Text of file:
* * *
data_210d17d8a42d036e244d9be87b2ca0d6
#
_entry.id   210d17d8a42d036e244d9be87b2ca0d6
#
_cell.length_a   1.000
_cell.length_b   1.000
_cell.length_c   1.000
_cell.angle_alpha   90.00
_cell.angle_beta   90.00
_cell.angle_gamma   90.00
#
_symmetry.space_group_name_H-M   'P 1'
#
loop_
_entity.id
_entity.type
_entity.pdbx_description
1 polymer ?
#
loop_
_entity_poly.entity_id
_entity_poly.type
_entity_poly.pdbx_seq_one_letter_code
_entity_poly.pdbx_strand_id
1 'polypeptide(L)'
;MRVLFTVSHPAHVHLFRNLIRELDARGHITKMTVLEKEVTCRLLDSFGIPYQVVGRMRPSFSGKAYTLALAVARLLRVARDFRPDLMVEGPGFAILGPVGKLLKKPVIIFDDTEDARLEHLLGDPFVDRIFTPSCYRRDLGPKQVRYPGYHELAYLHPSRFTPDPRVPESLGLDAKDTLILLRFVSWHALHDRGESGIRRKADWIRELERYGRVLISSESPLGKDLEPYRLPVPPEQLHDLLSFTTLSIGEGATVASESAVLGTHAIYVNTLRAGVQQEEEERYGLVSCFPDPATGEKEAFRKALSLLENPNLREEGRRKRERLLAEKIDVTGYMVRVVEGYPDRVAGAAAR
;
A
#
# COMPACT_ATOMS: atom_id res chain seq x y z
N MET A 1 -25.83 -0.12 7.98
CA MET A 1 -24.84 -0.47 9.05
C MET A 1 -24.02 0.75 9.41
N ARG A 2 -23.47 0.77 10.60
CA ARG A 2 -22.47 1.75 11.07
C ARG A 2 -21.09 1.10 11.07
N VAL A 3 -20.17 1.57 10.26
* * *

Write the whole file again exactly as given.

data_210d17d8a42d036e244d9be87b2ca0d6
#
_entry.id   210d17d8a42d036e244d9be87b2ca0d6
#
_cell.length_a   1.000
_cell.length_b   1.000
_cell.length_c   1.000
_cell.angle_alpha   90.00
_cell.angle_beta   90.00
_cell.angle_gamma   90.00
#
_symmetry.space_group_name_H-M   'P 1'
#
loop_
_entity.id
_entity.type
_entity.pdbx_description
1 polymer ?
#
loop_
_entity_poly.entity_id
_entity_poly.type
_entity_poly.pdbx_seq_one_letter_code
_entity_poly.pdbx_strand_id
1 'polypeptide(L)'
;MRVLFTVSHPAHVHLFRNLIRELDARGHITKMTVLEKEVTCRLLDSFGIPYQVVGRMRPSFSGKAYTLALAVARLLRVARDFRPDLMVEGPGFAILGPVGKLLKKPVIIFDDTEDARLEHLLGDPFVDRIFTPSCYRRDLGPKQVRYPGYHELAYLHPSRFTPDPRVPESLGLDAKDTLILLRFVSWHALHDRGESGIRRKADWIRELERYGRVLISSESPLGKDLEPYRLPVPPEQLHDLLSFTTLSIGEGATVASESAVLGTHAIYVNTLRAGVQQEEEERYGLVSCFPDPATGEKEAFRKALSLLENPNLREEGRRKRERLLAEKIDVTGYMVRVVEGYPDRVAGAAAR
;
A
#
# COMPACT_ATOMS: atom_id res chain seq x y z
N MET A 1 -25.83 -0.12 7.98
CA MET A 1 -24.84 -0.47 9.05
C MET A 1 -24.02 0.75 9.41
N ARG A 2 -23.47 0.77 10.60
CA ARG A 2 -22.47 1.75 11.07
C ARG A 2 -21.09 1.10 11.07
N VAL A 3 -20.17 1.57 10.26